Education funding helping niche group of students find success

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Published: Nov. 30, 2021 at 2:22 PM EST
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LESLIE COUNTY, Ky. (WYMT) - The Kentucky General Assembly and Save the Children partner to improve math and literacy skills in early childhood education.

Some students find themselves below standards in both disciplines, but not so far behind that they qualify for traditional assistance programs. Funding through the Joint Education Committee boosted academic success among this niche group of students despite pandemic-related disruptions.

Rhonda Sizemore, the Program Coordinator for Save the Children within Leslie County Schools, saw the program launch in 2018.

”When they came in and they took on the reading program in our elementary schools we saw our kids MAP scores increase drastically,” she said.

According to data reported by Save the Children, students who participated in the programs showed growth equivalents of two additional months of regular school and achieved greater literacy gains than their peers nationwide.

“It’s been a true pleasure to see the positive growth and long-term impact in four Leslie County elementary schools,” said Republican Representative Derek Lewis of House District 90. “Our local community is benefitting from this investment on all levels. By making learning fun for children, this program makes a difference daily on kids and families throughout the year.”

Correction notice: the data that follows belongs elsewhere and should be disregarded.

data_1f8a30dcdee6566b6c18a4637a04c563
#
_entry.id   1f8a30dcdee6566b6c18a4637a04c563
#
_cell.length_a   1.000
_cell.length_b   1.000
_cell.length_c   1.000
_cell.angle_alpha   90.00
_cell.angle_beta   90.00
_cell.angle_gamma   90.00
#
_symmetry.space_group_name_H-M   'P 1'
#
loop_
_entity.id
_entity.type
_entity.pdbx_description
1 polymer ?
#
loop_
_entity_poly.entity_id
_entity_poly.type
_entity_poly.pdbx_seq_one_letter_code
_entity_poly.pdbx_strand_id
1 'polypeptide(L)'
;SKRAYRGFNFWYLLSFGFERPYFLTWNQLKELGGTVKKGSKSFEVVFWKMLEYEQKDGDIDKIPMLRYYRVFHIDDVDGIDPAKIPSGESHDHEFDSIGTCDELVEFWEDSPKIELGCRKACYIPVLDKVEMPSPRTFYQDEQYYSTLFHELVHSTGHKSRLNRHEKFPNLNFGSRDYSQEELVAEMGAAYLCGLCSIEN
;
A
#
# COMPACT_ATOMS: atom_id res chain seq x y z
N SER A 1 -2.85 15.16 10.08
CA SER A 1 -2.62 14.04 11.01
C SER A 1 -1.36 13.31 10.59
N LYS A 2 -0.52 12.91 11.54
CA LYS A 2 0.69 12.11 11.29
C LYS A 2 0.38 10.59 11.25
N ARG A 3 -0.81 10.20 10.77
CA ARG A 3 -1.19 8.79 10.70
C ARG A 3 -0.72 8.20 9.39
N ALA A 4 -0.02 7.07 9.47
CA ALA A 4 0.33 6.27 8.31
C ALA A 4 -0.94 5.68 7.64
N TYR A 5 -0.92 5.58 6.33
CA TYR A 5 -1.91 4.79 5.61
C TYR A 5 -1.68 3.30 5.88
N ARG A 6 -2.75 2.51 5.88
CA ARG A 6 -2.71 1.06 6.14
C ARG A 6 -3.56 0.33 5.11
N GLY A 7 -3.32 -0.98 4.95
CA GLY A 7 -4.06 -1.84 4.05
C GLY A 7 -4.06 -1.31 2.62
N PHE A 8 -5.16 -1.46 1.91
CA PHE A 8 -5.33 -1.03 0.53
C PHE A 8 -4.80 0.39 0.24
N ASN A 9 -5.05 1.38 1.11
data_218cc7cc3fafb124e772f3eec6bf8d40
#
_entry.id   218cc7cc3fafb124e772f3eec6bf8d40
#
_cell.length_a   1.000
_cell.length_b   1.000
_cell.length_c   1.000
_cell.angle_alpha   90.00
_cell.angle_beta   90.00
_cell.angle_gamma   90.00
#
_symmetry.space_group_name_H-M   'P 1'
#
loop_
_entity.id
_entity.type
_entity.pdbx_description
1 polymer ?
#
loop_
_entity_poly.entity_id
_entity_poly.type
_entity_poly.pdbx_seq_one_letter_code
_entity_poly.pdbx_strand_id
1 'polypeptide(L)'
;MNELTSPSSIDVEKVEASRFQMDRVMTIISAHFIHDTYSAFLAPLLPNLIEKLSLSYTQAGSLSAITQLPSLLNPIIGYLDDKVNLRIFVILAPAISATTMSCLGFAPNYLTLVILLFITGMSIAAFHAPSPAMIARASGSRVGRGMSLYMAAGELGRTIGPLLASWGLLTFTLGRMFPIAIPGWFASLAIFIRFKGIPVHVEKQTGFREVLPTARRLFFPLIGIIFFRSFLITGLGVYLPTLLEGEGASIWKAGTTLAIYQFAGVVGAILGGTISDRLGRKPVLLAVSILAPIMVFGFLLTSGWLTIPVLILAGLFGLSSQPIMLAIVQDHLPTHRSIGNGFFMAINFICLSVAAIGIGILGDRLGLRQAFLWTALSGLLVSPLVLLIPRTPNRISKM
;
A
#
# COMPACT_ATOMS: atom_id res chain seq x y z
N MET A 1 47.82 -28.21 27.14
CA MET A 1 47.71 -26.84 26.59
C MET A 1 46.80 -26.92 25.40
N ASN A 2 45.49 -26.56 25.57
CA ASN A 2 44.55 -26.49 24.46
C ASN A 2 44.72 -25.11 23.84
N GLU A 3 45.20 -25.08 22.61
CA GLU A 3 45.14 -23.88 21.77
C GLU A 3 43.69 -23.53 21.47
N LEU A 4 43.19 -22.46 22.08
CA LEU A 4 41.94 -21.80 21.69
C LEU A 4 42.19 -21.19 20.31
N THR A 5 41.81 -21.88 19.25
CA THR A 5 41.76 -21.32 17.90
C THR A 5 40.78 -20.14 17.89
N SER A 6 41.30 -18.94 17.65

The bump in results stem from activities ranging from early childhood and summer education strategies to literacy programs and out-of-class services for parents.

”Whether we’re talking jump start programs where these kids are coming in and getting two weeks of on-hand training, or talking about after school meals for kids, they really do it all,” said Rep. Lewis.

”They were helping their families with food, clothing, toys, books,” added Sizemore. “It was every week we were getting some kind of gift-in-kind products.”

According to research from Rep. Lewis, academic readiness and success hinges on early vocabulary skills. In the early childhood program, 94 percent of 5-year-olds scored at or above a normal range.

“It’s a testament to what we’re doing,” said Rep. Lewis. “It’s reassurance that we’re doing the right thing. We’re on the right track.”

The General Assembly prioritized education in 2021 with record-high dollar amount in per-pupil funding, resources for Family Resource Youth Service Centers and a one-time investment of $140 million to cover the cost of full-day kindergarten.

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